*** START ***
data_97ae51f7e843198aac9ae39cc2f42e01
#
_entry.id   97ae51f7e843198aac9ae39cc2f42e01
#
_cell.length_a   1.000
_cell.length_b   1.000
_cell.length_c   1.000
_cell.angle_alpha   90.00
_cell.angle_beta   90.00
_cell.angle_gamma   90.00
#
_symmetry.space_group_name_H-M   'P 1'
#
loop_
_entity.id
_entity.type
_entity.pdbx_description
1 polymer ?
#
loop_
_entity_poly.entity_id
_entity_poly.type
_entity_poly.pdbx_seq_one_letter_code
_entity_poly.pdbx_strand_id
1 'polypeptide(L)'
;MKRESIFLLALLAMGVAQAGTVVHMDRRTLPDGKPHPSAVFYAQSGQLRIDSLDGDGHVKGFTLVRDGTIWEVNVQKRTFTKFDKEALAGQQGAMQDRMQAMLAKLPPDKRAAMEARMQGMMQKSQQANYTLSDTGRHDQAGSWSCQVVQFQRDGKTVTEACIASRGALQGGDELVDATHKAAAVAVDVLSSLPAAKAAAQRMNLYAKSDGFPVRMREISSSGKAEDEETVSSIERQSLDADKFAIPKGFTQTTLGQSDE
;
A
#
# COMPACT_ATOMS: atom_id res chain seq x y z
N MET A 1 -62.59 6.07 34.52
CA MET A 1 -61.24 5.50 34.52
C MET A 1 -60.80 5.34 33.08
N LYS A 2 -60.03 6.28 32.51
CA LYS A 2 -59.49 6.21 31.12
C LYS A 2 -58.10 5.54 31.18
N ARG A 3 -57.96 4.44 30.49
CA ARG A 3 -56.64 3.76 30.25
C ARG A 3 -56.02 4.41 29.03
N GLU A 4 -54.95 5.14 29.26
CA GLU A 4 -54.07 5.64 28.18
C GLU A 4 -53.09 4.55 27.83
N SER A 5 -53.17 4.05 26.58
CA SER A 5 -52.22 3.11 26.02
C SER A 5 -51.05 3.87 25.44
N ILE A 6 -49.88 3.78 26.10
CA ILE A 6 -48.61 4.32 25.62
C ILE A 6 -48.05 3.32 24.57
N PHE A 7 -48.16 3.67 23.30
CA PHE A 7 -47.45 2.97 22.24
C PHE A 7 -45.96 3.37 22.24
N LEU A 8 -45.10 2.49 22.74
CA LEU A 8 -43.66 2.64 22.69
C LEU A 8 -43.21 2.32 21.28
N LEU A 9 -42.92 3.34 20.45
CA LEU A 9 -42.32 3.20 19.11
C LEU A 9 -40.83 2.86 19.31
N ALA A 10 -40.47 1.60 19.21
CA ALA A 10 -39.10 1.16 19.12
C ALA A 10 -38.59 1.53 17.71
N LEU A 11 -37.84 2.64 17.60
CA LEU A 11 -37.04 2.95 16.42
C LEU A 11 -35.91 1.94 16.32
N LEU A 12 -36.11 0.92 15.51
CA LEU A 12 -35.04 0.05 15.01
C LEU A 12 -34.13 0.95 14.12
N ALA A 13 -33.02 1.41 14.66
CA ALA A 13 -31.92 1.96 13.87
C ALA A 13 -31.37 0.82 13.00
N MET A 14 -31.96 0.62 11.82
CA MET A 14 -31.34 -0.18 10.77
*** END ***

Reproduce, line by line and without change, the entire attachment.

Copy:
data_97ae51f7e843198aac9ae39cc2f42e01
#
_entry.id   97ae51f7e843198aac9ae39cc2f42e01
#
_cell.length_a   1.000
_cell.length_b   1.000
_cell.length_c   1.000
_cell.angle_alpha   90.00
_cell.angle_beta   90.00
_cell.angle_gamma   90.00
#
_symmetry.space_group_name_H-M   'P 1'
#
loop_
_entity.id
_entity.type
_entity.pdbx_description
1 polymer ?
#
loop_
_entity_poly.entity_id
_entity_poly.type
_entity_poly.pdbx_seq_one_letter_code
_entity_poly.pdbx_strand_id
1 'polypeptide(L)'
;MKRESIFLLALLAMGVAQAGTVVHMDRRTLPDGKPHPSAVFYAQSGQLRIDSLDGDGHVKGFTLVRDGTIWEVNVQKRTFTKFDKEALAGQQGAMQDRMQAMLAKLPPDKRAAMEARMQGMMQKSQQANYTLSDTGRHDQAGSWSCQVVQFQRDGKTVTEACIASRGALQGGDELVDATHKAAAVAVDVLSSLPAAKAAAQRMNLYAKSDGFPVRMREISSSGKAEDEETVSSIERQSLDADKFAIPKGFTQTTLGQSDE
;
A
#
# COMPACT_ATOMS: atom_id res chain seq x y z
N MET A 1 -62.59 6.07 34.52
CA MET A 1 -61.24 5.50 34.52
C MET A 1 -60.80 5.34 33.08
N LYS A 2 -60.03 6.28 32.51
CA LYS A 2 -59.49 6.21 31.12
C LYS A 2 -58.10 5.54 31.18
N ARG A 3 -57.96 4.44 30.49
CA ARG A 3 -56.64 3.76 30.25
C ARG A 3 -56.02 4.41 29.03
N GLU A 4 -54.95 5.14 29.26
CA GLU A 4 -54.07 5.64 28.18
C GLU A 4 -53.09 4.55 27.83
N SER A 5 -53.17 4.05 26.58
CA SER A 5 -52.22 3.11 26.02
C SER A 5 -51.05 3.87 25.44
N ILE A 6 -49.88 3.78 26.10
CA ILE A 6 -48.61 4.32 25.62
C ILE A 6 -48.05 3.32 24.57
N PHE A 7 -48.16 3.67 23.30
CA PHE A 7 -47.45 2.97 22.24
C PHE A 7 -45.96 3.37 22.24
N LEU A 8 -45.10 2.49 22.74
CA LEU A 8 -43.66 2.64 22.69
C LEU A 8 -43.21 2.32 21.28
N LEU A 9 -42.92 3.34 20.45
CA LEU A 9 -42.32 3.20 19.11
C LEU A 9 -40.83 2.86 19.31
N ALA A 10 -40.47 1.60 19.21
CA ALA A 10 -39.10 1.16 19.12
C ALA A 10 -38.59 1.53 17.71
N LEU A 11 -37.84 2.64 17.60
CA LEU A 11 -37.04 2.95 16.42
C LEU A 11 -35.91 1.94 16.32
N LEU A 12 -36.11 0.92 15.51
CA LEU A 12 -35.04 0.05 15.01
C LEU A 12 -34.13 0.95 14.12
N ALA A 13 -33.02 1.41 14.66
CA ALA A 13 -31.92 1.96 13.87
C ALA A 13 -31.37 0.82 13.00
N MET A 14 -31.96 0.62 11.82
CA MET A 14 -31.34 -0.18 10.77